Object-oriented photography: a draft manifesto

Object-oriented photography (OOPh) is the practice of encountering objects. It is a sensibility and sensitivity to objects in their vibrant materiality, their actuality and their reality.
This sensibility is built around the following precepts:

Object-oriented photography

  • OOPh is anti-correlationist. It does not start from the human-world or photographer-subject correlate.
  • OOPh is not anti-human or even anti-humanist only anti-correlationist. Humans in a picture are just another object in play.
  • The encounter at the heart of OOPh is not between human and object but between object and object.
  • There is no one way of doing OOPh. Winogrand and Frank practiced OOPh on the street with Leicas; Sally Mann practiced OOPh with large format plate cameras in a landscape; I practice with an iPhone in my home.


  • All objects before the lens are ontologically equal: real, present and actual.
  • The objects before (within or behind) the camera do not depend on their relations or potential for their presence, reality or power.
  • The importance and power of the objects before the lens arises from their material reality not what they may represent or signify.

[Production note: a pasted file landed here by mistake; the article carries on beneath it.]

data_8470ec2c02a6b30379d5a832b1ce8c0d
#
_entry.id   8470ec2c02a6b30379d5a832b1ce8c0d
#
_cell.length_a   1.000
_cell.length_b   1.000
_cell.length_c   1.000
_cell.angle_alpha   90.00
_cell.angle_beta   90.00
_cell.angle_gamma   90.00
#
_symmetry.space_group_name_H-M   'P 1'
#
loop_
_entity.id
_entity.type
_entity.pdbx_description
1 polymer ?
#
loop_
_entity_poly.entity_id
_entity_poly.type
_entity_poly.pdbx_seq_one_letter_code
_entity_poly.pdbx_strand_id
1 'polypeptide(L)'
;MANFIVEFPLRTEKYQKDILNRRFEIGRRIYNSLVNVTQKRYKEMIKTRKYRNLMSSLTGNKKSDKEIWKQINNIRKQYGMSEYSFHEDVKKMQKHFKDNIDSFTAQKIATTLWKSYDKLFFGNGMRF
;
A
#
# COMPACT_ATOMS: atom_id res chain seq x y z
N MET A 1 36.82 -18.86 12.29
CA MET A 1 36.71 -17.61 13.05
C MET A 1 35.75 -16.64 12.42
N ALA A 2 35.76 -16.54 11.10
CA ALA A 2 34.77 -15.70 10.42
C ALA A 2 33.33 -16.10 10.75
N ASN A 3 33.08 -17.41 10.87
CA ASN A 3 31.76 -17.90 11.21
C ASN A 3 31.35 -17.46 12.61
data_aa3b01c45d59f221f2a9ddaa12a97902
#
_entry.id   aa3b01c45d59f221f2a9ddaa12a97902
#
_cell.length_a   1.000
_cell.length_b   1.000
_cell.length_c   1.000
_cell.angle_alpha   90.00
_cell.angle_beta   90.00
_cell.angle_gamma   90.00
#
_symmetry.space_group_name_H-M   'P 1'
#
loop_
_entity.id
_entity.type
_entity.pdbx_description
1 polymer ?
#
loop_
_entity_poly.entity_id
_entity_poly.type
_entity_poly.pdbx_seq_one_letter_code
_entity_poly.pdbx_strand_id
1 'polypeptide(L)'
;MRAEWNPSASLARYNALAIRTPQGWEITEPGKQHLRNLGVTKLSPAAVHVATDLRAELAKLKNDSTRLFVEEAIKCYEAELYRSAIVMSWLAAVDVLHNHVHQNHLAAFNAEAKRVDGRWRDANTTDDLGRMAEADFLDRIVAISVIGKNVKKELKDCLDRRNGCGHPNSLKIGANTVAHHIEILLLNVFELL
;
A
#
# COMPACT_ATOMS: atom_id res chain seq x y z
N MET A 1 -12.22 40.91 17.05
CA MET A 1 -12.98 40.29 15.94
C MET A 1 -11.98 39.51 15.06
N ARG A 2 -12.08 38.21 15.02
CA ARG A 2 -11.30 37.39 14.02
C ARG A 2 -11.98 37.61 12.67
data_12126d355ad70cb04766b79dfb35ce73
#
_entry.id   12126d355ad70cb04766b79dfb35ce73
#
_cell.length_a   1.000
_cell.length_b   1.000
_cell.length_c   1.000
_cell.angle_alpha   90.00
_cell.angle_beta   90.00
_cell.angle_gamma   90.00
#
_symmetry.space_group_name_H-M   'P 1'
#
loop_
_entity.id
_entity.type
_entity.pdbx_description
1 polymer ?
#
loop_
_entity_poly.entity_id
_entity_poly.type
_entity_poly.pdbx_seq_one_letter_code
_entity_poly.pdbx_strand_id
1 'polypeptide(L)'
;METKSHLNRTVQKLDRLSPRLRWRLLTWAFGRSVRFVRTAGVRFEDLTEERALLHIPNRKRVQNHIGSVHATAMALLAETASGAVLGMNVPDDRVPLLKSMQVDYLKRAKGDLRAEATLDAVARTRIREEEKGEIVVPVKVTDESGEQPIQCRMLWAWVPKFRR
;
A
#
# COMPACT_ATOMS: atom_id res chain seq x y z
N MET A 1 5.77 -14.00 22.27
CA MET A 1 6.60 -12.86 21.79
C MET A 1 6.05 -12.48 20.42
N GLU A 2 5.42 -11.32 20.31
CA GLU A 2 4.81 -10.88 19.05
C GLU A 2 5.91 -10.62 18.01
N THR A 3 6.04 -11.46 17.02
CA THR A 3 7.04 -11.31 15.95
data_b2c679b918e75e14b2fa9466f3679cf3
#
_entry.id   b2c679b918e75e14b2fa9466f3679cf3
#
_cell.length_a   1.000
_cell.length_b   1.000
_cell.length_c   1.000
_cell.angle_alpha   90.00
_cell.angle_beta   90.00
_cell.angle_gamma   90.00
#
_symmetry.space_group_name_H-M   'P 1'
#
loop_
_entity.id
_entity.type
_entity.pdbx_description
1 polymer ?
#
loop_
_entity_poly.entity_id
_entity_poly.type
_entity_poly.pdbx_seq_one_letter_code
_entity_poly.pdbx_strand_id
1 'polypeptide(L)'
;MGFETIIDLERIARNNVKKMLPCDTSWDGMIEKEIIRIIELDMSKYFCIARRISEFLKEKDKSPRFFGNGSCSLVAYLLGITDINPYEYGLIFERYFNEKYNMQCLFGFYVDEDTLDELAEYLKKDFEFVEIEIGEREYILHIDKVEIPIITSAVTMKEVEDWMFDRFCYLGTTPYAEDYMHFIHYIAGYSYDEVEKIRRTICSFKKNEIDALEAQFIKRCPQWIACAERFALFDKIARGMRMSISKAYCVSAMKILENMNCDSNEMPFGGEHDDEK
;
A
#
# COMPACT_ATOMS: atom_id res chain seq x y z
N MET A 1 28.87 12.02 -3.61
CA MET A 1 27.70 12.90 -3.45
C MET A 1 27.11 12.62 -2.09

The photograph

  • The image produced is a record of the encounter between objects.
  • The image is an object within which other objects connect.
  • There is no necessity that the image is “interesting”, “aesthetically pleasing”, “new”, “distinctive” or “original”. The image is the record of the OOPh encounter.
  • There is no necessity that the image is recognisable or abstract. A representational image can be correlationist insofar as it is about a human encounter with the world of objects. Similarly a seemingly humanist image can be object-oriented insofar as it is ’about’ objects and their connection, including the imager.
  • There is no necessity that OOPh produces an image. The object-orientation lies in the sensibility and the encounter. Even if the image is never taken, saved, printed or displayed, OOPh can still have taken place.

The photographer

  • The imager is also an object.
  • He/she is one among many human and unhuman objects in the imaging apparatus.
  • He/she is neither more nor less important in OOPh than those other human and unhuman actants.